Over at the Atlantic Blog, the writers strangely compared #OWS to the white power skinheads who marched in Skokie in the 1970’s.

The article:

Cities may impose reasonable time, place, and manner restrictions on mass protests; a one or two month (or even a two week) time limit on a tent city in a small public park in a busy urban area would probably be deemed reasonable even by a court sympathetic to the protests (as I am.) So would a ban on overnight camping. OWS activists and supporters who disagree might stop to wonder if they would extend equal, indefinite appropriation rights to a group of white supremacists who set up protest camp in a mixed race neighborhood. Or they might ask themselves if they would have joined the many liberals who opposed the right of Neo-Nazis merely to march through (not occupy) a community of Holocaust survivors in Skokie, Illinois in the late 1970’s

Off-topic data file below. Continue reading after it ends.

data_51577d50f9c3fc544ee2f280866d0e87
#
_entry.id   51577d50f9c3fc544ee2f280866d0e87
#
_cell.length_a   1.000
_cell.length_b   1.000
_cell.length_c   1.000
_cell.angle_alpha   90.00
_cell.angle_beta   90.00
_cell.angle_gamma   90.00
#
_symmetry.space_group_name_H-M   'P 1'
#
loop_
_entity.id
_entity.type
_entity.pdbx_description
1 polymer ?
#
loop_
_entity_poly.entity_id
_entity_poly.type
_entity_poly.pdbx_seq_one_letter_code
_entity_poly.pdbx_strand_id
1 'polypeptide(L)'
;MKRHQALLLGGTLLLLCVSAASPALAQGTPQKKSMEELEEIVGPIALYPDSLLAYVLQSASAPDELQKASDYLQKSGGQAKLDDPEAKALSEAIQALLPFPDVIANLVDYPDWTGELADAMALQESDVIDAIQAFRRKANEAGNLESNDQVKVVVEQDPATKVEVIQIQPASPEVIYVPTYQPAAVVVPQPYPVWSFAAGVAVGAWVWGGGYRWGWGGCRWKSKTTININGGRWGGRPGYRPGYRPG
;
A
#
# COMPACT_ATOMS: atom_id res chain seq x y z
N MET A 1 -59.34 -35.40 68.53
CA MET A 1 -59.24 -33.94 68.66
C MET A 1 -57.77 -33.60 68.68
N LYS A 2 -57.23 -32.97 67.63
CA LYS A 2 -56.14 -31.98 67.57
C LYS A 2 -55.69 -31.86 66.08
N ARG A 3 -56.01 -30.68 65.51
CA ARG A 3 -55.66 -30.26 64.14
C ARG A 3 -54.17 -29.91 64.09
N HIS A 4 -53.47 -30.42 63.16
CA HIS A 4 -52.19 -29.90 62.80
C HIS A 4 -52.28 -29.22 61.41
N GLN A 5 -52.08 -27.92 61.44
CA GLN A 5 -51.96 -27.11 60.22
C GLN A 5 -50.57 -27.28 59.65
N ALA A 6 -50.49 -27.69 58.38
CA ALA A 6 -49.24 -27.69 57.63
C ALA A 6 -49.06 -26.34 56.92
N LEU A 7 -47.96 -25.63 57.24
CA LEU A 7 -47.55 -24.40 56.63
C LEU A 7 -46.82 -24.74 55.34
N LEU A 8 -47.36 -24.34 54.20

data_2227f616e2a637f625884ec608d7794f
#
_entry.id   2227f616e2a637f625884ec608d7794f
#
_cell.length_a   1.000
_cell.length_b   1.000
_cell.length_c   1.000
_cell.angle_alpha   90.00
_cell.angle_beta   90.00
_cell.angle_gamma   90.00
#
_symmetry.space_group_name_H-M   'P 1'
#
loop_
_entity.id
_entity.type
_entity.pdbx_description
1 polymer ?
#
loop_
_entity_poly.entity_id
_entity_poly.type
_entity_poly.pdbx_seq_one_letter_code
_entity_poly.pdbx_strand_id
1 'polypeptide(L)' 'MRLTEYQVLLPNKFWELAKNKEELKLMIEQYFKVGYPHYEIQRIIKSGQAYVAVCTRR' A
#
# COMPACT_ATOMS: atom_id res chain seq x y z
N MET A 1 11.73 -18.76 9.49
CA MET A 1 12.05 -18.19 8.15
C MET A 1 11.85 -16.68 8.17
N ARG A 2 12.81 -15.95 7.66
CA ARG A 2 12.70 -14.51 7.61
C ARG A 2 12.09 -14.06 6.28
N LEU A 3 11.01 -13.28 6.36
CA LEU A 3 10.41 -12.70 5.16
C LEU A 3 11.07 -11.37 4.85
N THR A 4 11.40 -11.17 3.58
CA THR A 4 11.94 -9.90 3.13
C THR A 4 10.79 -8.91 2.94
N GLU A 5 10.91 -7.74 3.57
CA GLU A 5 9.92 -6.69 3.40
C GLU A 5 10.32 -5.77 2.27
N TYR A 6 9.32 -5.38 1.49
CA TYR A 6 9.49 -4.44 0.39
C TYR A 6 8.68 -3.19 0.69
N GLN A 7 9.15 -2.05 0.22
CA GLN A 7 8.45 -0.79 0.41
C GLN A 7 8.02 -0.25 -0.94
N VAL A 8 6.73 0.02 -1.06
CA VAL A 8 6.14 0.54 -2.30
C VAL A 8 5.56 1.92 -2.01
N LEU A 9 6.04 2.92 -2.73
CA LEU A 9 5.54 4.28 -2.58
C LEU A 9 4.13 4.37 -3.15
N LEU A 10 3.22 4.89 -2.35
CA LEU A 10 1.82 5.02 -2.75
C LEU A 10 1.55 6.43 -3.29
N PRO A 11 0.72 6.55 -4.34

Am I to understand there were no othercomparisons for mass protests? They really had to take the ball and run all the way to Nazism? That seems a little passe.

To be clear: I wouldn’t have let the Nazi’s march in Skokie either, but then again I also see where the government is coming from with regards to #OWS. I don’t think a bunch of people have the right to just start camping on another person’s property. That, and I am in general wary of most mass protests. Anybody remember 2003? That really showed ’em!